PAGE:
Starbucks Fdi

Topics: Subsidiary, Joint venture, Coffee Pages: 5 (1386 words) Published: May 29, 2011
Starbuck’s FDI

1. Initially Starbucks expanded internationally by licensing its format to foreign operators. It soon became disenchanted with this strategy. Why?

When Starbucks started its international expansion in Japan, it initially decided to license. As it is known licensing is "the method of foreign operation whereby a firm in one country agrees to permit a company in another country to use the manufacturing, processing, trademark, know-how or some other skill provided by the licensor"[1]. Advantages of licensing are obvious: it is less expensive, less risky as the risk is held by licensee and it ensures additional profitability with less initial investment. However, licensing has disadvantages and for Starbucks the main disadvantages of licensing in Japan are: • This strategy did not give Starbucks the control needed to ensure that the licensees closely followed Starbucks’ successful formula. “Starbucks successful formula” refers to its basic strategy: To sell the company’s own premium roasted coffee, along with freshly brewed espresso-style beverages, a variety of pastries, coffee accessories, teas, and other products, in a tastefully designed coffeehouse setting and also providing superior customer service[2]. Starbucks found it necessary to successfully replicate the look, feel, and experience of an American Starbucks that is why Starbucks transferred American employees to the Japanese stores to help train workers in the Starbucks way.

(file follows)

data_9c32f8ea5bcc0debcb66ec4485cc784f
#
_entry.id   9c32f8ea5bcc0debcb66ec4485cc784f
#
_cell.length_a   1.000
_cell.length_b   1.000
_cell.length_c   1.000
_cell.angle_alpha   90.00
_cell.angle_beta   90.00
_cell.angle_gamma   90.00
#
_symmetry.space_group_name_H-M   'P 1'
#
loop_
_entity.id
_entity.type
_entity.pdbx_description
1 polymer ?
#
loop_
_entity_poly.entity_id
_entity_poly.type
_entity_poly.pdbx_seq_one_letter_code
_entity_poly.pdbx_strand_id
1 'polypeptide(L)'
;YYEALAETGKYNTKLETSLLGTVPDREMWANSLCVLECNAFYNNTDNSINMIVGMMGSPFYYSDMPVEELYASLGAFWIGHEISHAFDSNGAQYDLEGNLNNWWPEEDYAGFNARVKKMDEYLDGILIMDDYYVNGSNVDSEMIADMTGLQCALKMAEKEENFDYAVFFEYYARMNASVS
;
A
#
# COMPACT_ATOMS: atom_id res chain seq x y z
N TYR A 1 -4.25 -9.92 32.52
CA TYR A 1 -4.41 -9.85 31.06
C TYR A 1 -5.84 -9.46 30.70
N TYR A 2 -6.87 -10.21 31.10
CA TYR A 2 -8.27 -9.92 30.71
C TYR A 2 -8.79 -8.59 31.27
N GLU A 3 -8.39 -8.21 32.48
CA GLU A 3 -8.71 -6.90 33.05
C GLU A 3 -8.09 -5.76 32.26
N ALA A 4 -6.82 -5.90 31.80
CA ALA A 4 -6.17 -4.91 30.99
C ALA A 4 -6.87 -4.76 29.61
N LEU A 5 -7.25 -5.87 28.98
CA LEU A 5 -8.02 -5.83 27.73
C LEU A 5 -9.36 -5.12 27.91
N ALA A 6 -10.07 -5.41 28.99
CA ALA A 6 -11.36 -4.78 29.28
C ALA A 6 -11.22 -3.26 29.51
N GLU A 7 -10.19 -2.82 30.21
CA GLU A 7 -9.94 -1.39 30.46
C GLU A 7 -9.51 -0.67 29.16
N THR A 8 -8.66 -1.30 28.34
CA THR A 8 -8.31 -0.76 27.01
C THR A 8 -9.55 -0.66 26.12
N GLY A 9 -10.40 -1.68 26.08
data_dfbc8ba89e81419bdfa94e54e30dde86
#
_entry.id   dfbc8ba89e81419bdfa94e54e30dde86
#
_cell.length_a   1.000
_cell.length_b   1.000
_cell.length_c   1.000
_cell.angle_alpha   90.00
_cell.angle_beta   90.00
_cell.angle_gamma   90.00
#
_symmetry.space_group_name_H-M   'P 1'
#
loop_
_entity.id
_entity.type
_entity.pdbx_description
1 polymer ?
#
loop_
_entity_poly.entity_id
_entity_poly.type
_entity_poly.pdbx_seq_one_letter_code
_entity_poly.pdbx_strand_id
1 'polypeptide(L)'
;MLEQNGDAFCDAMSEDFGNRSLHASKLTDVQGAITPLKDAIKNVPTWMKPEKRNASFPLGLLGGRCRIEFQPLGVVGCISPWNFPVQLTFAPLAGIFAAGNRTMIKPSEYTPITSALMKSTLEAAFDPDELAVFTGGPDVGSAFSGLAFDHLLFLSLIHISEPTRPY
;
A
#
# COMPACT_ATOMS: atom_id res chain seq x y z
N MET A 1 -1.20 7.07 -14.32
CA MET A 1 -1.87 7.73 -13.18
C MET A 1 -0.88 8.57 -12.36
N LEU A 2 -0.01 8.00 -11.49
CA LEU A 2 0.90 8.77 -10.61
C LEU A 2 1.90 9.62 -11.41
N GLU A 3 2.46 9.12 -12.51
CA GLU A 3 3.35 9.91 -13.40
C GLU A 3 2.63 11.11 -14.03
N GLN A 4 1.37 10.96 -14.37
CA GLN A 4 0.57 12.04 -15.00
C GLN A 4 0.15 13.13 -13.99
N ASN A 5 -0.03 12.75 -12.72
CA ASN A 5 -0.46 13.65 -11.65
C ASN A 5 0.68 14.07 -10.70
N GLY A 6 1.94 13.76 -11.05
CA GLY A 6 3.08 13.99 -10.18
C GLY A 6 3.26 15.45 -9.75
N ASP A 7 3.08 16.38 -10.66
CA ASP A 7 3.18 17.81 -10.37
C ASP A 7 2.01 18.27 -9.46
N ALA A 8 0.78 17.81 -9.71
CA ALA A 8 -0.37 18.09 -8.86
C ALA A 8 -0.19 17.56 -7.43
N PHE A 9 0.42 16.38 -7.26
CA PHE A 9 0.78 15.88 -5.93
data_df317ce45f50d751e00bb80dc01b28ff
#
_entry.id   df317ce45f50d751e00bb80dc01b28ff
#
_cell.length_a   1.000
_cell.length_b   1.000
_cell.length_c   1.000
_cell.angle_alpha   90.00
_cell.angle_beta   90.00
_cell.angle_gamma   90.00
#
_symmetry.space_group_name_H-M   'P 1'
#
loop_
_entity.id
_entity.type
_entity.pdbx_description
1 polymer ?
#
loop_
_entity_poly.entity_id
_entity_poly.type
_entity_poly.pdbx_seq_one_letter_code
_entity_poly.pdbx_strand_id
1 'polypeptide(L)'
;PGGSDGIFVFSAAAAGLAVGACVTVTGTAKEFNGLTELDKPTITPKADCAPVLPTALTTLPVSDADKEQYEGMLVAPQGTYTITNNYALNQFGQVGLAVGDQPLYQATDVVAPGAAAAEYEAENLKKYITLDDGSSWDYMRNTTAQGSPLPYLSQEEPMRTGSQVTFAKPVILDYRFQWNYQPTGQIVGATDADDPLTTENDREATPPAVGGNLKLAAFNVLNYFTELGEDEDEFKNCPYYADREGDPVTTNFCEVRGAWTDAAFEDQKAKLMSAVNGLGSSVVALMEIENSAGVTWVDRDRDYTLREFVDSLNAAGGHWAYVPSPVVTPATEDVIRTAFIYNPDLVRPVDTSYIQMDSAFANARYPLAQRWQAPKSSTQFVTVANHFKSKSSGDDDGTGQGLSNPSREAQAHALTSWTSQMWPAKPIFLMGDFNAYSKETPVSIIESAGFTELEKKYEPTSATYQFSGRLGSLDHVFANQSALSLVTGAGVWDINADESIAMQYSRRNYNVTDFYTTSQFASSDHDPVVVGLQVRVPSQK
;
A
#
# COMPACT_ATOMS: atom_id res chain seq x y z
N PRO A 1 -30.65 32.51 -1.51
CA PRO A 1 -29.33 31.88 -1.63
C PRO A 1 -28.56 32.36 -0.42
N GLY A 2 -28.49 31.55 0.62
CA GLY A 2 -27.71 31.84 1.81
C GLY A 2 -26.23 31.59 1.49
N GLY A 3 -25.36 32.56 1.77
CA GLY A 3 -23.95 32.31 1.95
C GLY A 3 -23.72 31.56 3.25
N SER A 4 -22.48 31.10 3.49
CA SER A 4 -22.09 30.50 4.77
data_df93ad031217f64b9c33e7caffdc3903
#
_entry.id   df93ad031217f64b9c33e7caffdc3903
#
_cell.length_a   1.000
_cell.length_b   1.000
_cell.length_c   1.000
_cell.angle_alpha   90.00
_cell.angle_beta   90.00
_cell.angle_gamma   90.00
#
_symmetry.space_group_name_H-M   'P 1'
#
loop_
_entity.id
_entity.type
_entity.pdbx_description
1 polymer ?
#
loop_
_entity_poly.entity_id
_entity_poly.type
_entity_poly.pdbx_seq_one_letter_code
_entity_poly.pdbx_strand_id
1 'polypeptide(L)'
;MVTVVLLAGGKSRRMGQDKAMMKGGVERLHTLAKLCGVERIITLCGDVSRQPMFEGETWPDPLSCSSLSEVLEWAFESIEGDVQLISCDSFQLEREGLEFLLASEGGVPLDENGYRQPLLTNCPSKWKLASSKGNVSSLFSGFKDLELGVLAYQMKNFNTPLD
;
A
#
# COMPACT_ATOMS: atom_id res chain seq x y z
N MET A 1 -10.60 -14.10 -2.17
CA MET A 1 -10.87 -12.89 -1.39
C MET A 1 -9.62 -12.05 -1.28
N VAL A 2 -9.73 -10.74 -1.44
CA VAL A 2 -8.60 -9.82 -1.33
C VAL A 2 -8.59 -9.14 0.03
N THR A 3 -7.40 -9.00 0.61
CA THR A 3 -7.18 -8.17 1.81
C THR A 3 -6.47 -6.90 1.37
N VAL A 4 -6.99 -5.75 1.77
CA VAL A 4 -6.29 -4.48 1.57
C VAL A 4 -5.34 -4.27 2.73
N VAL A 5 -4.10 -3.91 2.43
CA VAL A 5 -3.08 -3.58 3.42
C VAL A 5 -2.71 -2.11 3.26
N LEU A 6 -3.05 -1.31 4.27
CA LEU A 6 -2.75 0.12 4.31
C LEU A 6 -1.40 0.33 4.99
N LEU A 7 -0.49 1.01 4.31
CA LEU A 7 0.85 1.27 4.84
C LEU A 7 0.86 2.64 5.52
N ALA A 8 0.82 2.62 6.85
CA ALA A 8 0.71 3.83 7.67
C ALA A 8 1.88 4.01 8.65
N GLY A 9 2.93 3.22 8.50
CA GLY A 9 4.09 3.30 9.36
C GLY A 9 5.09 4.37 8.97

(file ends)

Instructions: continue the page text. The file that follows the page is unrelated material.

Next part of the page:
• With licensing Starbucks had limited control of expansion rate. Simultaneously with entering the market in Japan, in US Starbucks developed new cold beverage (Frappuchino) with Pepsi, signed contract with Dreyer’s for making ice cream. However, the expansion rate in Japan was not controlled under licensing agreement as could be done in US and the realization of new products was slow in Japan.

2. Why do you think Starbucks has now elected to expand internationally primarily through local joint ventures, to whom it licenses its format, as opposed using to a pure licensing strategy?

Joint venture is "an enterprise in which two or more investors share ownership and control over property rights and operation"[3]. In short, the advantages of joint venture are: the company can be more informed about the situation in the market and how the consumers respond to the products; the fixed costs for new product entrance are shared with the company; synergy effect can be achieved. The main disadvantages of joint ventures are that more capital investment is needed versus licensing; the financial losses and risks are higher compared to licensing; a potential conflict between partners exists. By using joint ventures Starbucks managed to share the cost and risks of developing its foreign markets with the licensee and at the same time to have higher control over the operations of the licensee. Another reason for expanding through local joint ventures was that Starbucks had access to local knowledge through the partner and can measure the process of product adaptation. Pure licensing did not give enough power to Starbucks to control which helped Starbucks to sustain competitive advantage. The pure licensing limits the important information about market situation in the country.

3. What are the advantages of a joint-venture entry mode for Starbucks over entering through wholly owned subsidiaries? On occasion, Starbucks has chosen a wholly owned subsidiary to control its foreign expansion (e.g., in Britain and Thailand). Why?

Entering a new market is always risky and is accompanied with huge costs. Using joint venture model allows Starbucks to have controls over those risks by sharing them with a local company. The advantages of joint ventures, if compared with the wholly owned subsidiaries, are the opportunities to share the costs and risks associated with entering and developing in the market, having access to greater resources as well as getting acquainted with...
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